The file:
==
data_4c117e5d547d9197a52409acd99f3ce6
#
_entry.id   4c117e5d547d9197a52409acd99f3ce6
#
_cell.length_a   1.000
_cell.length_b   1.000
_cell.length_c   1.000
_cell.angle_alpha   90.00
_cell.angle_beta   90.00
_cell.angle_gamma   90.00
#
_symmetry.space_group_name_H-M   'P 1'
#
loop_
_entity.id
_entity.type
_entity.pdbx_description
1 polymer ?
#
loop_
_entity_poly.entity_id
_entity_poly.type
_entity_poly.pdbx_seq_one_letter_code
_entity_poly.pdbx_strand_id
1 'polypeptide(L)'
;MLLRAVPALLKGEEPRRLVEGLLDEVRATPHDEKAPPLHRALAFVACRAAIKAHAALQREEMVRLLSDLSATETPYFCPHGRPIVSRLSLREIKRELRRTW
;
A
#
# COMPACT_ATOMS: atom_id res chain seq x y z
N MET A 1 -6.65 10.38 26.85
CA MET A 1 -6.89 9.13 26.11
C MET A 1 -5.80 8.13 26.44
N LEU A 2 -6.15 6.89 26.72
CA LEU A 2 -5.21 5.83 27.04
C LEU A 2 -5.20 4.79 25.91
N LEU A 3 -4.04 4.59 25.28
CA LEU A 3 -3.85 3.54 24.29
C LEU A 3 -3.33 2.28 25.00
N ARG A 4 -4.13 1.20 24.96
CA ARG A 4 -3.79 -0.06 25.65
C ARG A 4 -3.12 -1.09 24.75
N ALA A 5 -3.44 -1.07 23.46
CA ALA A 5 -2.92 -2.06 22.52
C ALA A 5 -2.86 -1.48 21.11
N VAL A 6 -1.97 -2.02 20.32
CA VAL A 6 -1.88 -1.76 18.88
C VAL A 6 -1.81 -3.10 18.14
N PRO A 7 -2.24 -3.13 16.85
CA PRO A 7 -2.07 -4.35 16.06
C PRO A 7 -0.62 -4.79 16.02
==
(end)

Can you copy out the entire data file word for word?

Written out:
data_4c117e5d547d9197a52409acd99f3ce6
#
_entry.id   4c117e5d547d9197a52409acd99f3ce6
#
_cell.length_a   1.000
_cell.length_b   1.000
_cell.length_c   1.000
_cell.angle_alpha   90.00
_cell.angle_beta   90.00
_cell.angle_gamma   90.00
#
_symmetry.space_group_name_H-M   'P 1'
#
loop_
_entity.id
_entity.type
_entity.pdbx_description
1 polymer ?
#
loop_
_entity_poly.entity_id
_entity_poly.type
_entity_poly.pdbx_seq_one_letter_code
_entity_poly.pdbx_strand_id
1 'polypeptide(L)'
;MLLRAVPALLKGEEPRRLVEGLLDEVRATPHDEKAPPLHRALAFVACRAAIKAHAALQREEMVRLLSDLSATETPYFCPHGRPIVSRLSLREIKRELRRTW
;
A
#
# COMPACT_ATOMS: atom_id res chain seq x y z
N MET A 1 -6.65 10.38 26.85
CA MET A 1 -6.89 9.13 26.11
C MET A 1 -5.80 8.13 26.44
N LEU A 2 -6.15 6.89 26.72
CA LEU A 2 -5.21 5.83 27.04
C LEU A 2 -5.20 4.79 25.91
N LEU A 3 -4.04 4.59 25.28
CA LEU A 3 -3.85 3.54 24.29
C LEU A 3 -3.33 2.28 25.00
N ARG A 4 -4.13 1.20 24.96
CA ARG A 4 -3.79 -0.06 25.65
C ARG A 4 -3.12 -1.09 24.75
N ALA A 5 -3.44 -1.07 23.46
CA ALA A 5 -2.92 -2.06 22.52
C ALA A 5 -2.86 -1.48 21.11
N VAL A 6 -1.97 -2.02 20.32
CA VAL A 6 -1.88 -1.76 18.88
C VAL A 6 -1.81 -3.10 18.14
N PRO A 7 -2.24 -3.13 16.85
CA PRO A 7 -2.07 -4.35 16.06
C PRO A 7 -0.62 -4.79 16.02